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Is My Self-Hatred Getting in the Way of Love?

The short answer is: yes! Hating yourself puts you directly at odds with someone who loves you. You each have diametrically opposed points of view about you: your’s being negative and your partner’s being positive. So what can you do to resolve this dilemma? And why does this dilemma exist in the first place?

Let’s answer the second question first by looking into self-hatred and where our negative self-image comes from, and most importantly, why we hold on to it. We develop our identity during our childhood from the different ways that we were viewed, behaviors we imitated, and ways we were treated in our early family environment. Because no childhood can be ideal, in addition to any positive experiences in our upbringing, there were also negative ones. We may have been defined or labeled in ways that were harmful, for example, as “the wild one,” “the lazy one,” or “the shy one.” We may have taken on negative traits of our parents, for example, incorporating our father’s social awkwardness or our mother’s insecurity. Or, we may have been neglected or treated unkindly, for example, by being ignored or punished harshly. All of these can cause a child to develop a negative self-image.

But why do we hold on to it? Simply put: because we’re familiar with it. It’s how we’ve always known ourselves; it’s who we’ve always been. And most significantly, it’s who we’ve always been in our family.  In a way, it’s our connection to our family. It’s as though if we change our old identity, we’re afraid we’ll lose our place in the family. All of this is unconscious, but we get anxious when we start to change our negative identity. And we are very conscious of that anxiety.

A romantic relationship is often threatening to a negative self-image. Some people avoid the threat by choosing a partner who is critical of them; therefore their views are harmonious.  Other people protect their old identity by pushing love away. But, if we are brave and hang in there with someone who loves us, we can come to see ourselves through their eyes. It won’t be easy; we will be very anxious. There will be times when we will want to dismiss our partner or push them away. But if we give them the benefit of our doubt, if we trust that they see something in us that we don’t, we can learn from them. We can change negative ways of seeing ourselves that have been with us for a long time and come to regard ourselves with the same love and respect that our partner does.

In my upcoming book, Daring to Love, I go into more detail about how our negative identity gets in the way of our having love in our life. I explain an internal process, the critical inner voice, that supports the negative identity and how to challenge it and strengthen a positive, more realistic view of yourself.

3 comments

  1. Ive been dealing with depression since I was a very young boy.Alot of emotional abuse.It desroyed my life as far as how I perceive myself and the world.I was married for 28yrs and raised 3 great children.I felt close to my wife but never was in love.I lost her to cancer after 28 yrs of marriage its been four yrs now and I feel like the grieving process is done..I am on disability after 2 suicide attempts.I live alone no friends and am still fighting Depression .I recently met a woman.Things went well for the first 3 months and then started seeing red flags.Shes got a high powered job travels friends social life ect.I told her about my history with depression and she sez she doesnt care she wants to support me and is there for me.Were totally different.Im picking out flaws on her while im really the one with flaws.She sez she wants to spend the rest of her life with me only being together for 6 months.Im confused and am pushing her away.I just started therapy which I have been in before.Talked alot about my childhood but never really got any where.Dont know what to do.Shes the only one that truly cares about me.This artical was very intriguing.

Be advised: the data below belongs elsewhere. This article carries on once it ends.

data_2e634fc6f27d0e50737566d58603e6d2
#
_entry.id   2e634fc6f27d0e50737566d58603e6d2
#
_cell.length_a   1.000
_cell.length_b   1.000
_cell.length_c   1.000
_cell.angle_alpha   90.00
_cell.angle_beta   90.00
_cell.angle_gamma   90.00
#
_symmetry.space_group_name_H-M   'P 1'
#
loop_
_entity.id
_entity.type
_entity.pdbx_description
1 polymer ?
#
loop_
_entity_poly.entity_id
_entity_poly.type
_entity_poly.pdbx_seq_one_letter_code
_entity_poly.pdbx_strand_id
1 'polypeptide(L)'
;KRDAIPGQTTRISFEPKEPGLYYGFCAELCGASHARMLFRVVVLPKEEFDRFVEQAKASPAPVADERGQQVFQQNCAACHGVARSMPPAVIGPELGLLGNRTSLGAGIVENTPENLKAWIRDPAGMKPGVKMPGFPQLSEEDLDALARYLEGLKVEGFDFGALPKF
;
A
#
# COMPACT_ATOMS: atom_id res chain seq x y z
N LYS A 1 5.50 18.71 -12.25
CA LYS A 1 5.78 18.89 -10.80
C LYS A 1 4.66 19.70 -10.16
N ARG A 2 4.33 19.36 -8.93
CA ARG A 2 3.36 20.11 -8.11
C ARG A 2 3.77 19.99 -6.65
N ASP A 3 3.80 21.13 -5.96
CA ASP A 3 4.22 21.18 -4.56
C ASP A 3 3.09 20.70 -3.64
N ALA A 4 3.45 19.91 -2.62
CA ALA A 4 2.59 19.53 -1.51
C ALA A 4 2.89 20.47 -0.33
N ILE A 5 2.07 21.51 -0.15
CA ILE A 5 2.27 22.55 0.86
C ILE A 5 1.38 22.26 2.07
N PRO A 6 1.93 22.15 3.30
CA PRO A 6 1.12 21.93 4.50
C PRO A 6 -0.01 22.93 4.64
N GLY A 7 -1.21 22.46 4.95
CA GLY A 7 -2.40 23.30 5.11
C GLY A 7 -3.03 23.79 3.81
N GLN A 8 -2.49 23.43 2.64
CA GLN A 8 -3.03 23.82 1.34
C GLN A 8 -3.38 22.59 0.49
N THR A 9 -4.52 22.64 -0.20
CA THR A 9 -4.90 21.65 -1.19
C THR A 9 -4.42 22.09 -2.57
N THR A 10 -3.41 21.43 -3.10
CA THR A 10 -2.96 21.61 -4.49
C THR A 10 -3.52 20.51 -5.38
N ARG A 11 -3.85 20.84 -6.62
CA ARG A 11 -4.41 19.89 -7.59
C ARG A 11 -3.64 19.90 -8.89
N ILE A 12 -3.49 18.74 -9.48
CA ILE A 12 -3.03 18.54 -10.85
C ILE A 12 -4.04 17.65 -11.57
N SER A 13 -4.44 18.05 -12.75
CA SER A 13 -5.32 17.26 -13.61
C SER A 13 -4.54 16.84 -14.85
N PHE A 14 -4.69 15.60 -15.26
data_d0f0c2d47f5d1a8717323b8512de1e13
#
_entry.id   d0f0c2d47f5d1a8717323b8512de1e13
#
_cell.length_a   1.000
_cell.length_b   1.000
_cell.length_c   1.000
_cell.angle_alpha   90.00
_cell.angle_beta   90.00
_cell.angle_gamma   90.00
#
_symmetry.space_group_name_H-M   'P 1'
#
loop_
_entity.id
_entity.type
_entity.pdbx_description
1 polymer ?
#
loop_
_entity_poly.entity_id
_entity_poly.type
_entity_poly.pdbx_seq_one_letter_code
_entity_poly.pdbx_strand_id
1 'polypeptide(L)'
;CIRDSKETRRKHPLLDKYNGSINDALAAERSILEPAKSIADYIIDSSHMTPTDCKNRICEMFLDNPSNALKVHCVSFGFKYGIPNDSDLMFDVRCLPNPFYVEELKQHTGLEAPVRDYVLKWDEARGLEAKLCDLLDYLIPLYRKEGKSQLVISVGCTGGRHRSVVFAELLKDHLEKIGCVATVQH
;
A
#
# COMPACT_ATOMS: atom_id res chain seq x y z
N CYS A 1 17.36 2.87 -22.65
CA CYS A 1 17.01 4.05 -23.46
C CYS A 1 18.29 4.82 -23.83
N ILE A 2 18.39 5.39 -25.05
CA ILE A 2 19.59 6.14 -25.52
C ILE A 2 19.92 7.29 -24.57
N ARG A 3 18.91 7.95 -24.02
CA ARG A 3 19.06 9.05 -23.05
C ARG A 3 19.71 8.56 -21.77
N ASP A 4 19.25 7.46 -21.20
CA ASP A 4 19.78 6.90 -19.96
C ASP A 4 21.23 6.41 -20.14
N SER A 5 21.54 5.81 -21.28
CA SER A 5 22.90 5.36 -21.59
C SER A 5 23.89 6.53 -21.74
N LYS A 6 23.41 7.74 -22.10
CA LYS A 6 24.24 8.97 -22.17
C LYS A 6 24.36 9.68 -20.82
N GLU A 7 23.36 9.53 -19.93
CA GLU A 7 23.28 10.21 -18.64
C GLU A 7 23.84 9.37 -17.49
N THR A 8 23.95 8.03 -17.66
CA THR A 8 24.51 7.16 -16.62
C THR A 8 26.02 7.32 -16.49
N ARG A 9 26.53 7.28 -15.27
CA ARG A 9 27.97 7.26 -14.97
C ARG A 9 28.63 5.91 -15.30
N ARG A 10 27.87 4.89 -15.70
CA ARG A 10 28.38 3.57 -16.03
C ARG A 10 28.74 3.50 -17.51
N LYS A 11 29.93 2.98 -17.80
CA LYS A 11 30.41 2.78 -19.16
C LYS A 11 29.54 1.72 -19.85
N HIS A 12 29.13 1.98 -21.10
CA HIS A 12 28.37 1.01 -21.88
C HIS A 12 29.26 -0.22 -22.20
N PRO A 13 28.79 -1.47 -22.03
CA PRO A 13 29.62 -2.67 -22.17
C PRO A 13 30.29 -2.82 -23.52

2. Don’t give up on therapy. It sounds like you have a lot of issues that you need to work to resolve no matter what you decide to do with this woman. Giving up on therapy would mean giving up on yourself and it sounds like you have some good insights so there’s no reason to give up at this point.

    And don’t give up on this relationship either. If she loves you and wants to be with you then this relationship seems like something worthwhile to pursue. But be careful–she can’t fix you. She can’t fix or resolve your issues for you. You have to do that yourself in therapy but she can be supportive of you.

    Please don’t give up on either therapy or the relationship. It can be hard to find the right therapist, someone that you have the right kind of give-and-take with, but don’t give up. It can give you some perspective on the abuse you encountered early in life and improve your life now. You already have some good self-awareness and it seems like you could get a lot out of therapy with the right therapist. And don’t give up on love whatever you do!

  3. Just wondering if it’s ‘only’ childhood influences that create this self hate? I was married for 30 yrs to a man that seemed to be ashamed of me. Telling me me to ‘look in the mirror’ before I went out ‘looking like that’. Actually taking a photograph of me to show me how much weight I had gained. These are just 2 examples of a continuous barrage of what I feel was emotional abuse over 30yrs. My question is .. did I choose this type of relationship due to my childhood. Or did this relationship bring me to my dilemma of today where I agree with all that my ex told me for 30yrs. . That I am a fat old woman that no one can possibly love.?

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